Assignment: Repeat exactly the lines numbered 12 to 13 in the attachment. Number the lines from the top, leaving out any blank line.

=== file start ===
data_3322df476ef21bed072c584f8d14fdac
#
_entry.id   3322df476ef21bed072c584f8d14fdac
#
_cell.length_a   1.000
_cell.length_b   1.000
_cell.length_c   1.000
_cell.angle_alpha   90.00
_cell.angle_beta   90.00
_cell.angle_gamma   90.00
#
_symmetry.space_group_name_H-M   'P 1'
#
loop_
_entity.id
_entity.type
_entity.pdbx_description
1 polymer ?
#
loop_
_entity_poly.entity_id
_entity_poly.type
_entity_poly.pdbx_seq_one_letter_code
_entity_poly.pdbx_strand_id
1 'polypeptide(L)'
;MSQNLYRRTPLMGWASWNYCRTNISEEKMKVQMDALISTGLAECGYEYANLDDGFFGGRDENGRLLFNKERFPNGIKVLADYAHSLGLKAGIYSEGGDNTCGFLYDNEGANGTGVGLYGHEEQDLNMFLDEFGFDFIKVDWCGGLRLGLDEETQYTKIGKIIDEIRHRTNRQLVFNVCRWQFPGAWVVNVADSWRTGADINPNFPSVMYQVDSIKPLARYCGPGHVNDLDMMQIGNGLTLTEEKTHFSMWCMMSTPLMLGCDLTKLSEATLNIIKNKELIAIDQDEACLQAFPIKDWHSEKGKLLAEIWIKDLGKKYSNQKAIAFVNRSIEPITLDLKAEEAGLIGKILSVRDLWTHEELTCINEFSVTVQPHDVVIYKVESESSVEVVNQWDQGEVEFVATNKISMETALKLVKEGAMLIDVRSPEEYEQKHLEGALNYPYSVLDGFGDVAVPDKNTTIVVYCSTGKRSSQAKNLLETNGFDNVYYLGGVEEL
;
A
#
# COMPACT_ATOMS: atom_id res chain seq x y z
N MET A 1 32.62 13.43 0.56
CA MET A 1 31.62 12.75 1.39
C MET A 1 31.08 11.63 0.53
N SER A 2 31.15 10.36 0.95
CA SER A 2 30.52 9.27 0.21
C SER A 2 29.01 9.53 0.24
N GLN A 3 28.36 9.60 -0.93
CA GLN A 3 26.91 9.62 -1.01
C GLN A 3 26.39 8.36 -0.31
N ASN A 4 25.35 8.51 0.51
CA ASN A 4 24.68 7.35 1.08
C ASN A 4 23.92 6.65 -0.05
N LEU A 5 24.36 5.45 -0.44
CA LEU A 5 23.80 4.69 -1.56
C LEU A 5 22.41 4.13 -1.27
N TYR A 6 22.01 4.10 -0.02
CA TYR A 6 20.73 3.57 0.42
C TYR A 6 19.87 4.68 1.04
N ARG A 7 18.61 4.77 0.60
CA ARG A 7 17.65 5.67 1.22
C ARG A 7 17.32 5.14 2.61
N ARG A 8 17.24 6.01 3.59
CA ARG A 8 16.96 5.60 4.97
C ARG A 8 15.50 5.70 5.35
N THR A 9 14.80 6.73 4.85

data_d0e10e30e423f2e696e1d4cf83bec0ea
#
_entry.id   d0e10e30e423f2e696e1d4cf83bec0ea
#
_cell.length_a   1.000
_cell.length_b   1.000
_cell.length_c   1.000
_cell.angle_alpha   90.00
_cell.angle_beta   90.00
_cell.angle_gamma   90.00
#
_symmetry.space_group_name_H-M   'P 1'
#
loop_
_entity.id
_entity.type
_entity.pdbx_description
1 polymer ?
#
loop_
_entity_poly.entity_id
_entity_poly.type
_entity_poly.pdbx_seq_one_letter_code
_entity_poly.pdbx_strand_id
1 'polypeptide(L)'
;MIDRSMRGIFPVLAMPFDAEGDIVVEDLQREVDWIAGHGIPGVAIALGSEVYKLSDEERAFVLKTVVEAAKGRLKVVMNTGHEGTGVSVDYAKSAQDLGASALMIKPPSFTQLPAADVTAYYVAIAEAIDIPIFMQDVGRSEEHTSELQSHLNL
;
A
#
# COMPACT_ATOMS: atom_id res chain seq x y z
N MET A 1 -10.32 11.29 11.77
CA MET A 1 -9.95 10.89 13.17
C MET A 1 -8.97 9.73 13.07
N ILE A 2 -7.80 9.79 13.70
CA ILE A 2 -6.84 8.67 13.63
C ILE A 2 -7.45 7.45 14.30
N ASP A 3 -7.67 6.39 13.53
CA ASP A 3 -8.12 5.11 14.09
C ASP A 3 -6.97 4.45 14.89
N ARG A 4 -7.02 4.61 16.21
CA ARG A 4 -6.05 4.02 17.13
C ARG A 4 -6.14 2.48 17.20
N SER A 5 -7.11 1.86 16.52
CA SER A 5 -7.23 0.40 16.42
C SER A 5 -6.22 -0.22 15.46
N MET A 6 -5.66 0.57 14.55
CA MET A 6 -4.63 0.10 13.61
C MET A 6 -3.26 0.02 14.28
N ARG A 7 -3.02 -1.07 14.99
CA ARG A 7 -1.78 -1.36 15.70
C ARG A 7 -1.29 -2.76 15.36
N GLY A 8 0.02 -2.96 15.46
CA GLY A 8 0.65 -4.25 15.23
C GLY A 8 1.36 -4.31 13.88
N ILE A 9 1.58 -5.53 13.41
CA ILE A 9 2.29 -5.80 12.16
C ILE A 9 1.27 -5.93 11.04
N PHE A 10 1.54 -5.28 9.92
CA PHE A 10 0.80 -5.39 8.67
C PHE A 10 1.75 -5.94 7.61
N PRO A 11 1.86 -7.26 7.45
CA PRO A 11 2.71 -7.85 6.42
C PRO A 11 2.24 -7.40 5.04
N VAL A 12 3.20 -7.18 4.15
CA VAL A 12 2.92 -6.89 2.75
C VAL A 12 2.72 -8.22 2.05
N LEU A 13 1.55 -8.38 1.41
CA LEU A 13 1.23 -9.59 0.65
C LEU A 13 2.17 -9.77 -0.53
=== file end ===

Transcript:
_symmetry.space_group_name_H-M   'P 1'
#